By Iva Wharton
Rewinna David is not your average teenager. This young lady is interested in boys but not in the usual way. She wants to fight them.
“Actually I always liked sports since I growing up,” she says.
“I used to run before but when I saw the boys training, I told my mother that I wanted to join the boys over there.”
Over there was the Pocket Rocket Boxing Gym in New Amsterdam, a gym run by the popular, crowd pleasing boxer, known as Orlan Rogers.
A talk by her mother with Rogers, nicknamed `Pocket Rocket’ and David was given the green light to become a Simon Pure.
So began David’s career in the fistic sport at the tender age of nine.
David said she was drawn to the sport by the toughness she witnessed in the gym as the boys were training.
Now 15, David has some 23 fights under her belt, nine of which she has won. She has relocated from Berbice and now lives in Sophia with her parents.
Her first fight took place one year after she took up the sport and according to her, she was not nervous at all, as she loves to fight, but was quick to say that she does not get involved in fights.
It was her hesitancy to use her fists in school situations which led to her being forced to drop out school.
“I ain’t able with them children. They only pushing me to fight and to tell you the honest truth, I don’t want to put myself in any trouble.
“I was in class a day and a boy walked up to me and chucked me, asking if I pay rates and taxes. “I told him no, and he said you will have to pay me rates and taxes because I want it in my pocket.
“In another incident I was sitting in class when a girl walked up to me and started to curse me. “I did not bother with her but went and complained to the HM who did nothing about it.
“Another day I was standing close to the rail watching the boys play football and a boy took a bottle and pelt me which missed breaking my glasses and when I complained, nothing again. Things like that would force me to fight. So I just say the best thing to do is to take a transfer.”
David said while she is out of school awaiting her transfer, her mother, who is a teacher, will ensure that she does not fall back on her education.
Boxing, she says, is not viewed as a distraction from her education but is there to enhance it.
Since moving to the city, David said she has been under the watchful eye of Coach George ‘Canchie’ Oprecht at the Andrew ‘Sixhead’ Lewis gym.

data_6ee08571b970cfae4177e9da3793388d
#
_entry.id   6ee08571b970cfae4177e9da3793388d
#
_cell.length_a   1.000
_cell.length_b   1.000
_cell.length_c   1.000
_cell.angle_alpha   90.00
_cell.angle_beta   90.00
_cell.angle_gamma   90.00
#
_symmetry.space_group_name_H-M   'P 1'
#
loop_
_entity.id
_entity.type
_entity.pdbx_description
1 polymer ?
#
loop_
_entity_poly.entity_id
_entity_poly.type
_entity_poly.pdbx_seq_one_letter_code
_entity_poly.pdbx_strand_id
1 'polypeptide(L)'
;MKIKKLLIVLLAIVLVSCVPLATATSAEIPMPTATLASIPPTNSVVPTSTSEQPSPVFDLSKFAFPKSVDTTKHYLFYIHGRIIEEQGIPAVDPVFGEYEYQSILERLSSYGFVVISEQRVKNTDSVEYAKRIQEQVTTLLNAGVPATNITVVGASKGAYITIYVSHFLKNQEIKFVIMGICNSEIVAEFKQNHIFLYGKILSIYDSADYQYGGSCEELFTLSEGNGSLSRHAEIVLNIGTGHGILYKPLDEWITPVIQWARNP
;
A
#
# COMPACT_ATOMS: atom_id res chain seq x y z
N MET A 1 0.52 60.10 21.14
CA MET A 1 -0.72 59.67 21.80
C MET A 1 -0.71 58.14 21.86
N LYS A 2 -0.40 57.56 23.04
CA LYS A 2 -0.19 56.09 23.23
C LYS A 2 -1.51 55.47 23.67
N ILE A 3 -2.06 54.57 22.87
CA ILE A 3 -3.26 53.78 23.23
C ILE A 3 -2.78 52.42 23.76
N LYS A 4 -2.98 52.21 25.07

“My Coach (Rogers) did not pressure me but `Canchie’ pressures me.
“But I like it because it will make me a better fighter. A lot of the things that `Canchie’ is teaching me, Rogers taught me but `Canchie’ is teaching me more,” she says.
Oprecht says David has a lot of work to do before she is able to earn the title of champion.
“You know she was pretty rough and clumsy so I am teaching her boxing skills because she is strong already.
Teaching her steps in the various angles, back, forward, left, right and how to spin.
I am teaching her the mechanics of the punches.
“It’s not just about throwing the punches because what we found is that she is throwing the punches awkwardly. So she has to learn the mechanics of punching, which will see her looking good when she throws the punches. The how, the when and the where of throwing the punches, because it is not about throwing the punches or anything like that.”
He went on:”Then we are teaching her range, because we see that she is missing a lot of punches because she is throwing them from too far. So we got a lot work to do on her,” Oprecht declared.
According to him it will take some time but David, he says, has the potential to go far because she has the will to become a champion.
David, he said, has been with him for three months now and he has seen a lot of improvements.
“She has won two fights and the crowd response and comments by spectators’ suggest that there has been improvements,” he said.
The teen said that she has had two overseas fights in Barbados winning one and losing one because of her temper.
“Well, I won the first night but the second night I was disqualified. The referee was provoking me and the coach was not doing anything about it. Eventually I got frustrated and kicked the girl after she mashed my foot,” David recounted.
Since coming to Georgetown and joining the ‘Sixhead’ gym, David says she has been able to control her temper.
Oprecht, she said, has been instrumental in getting her counselling to address her anger management issues.
The classes, she said, have been working as she is able to better control her temper.
David who will writing the Caribbean Secondary Examination Council (CSEC) this month, said she has not yet decided what career other than boxing she wants to get involved in, but said she recognizes the importance of a good education and intends to pursue it.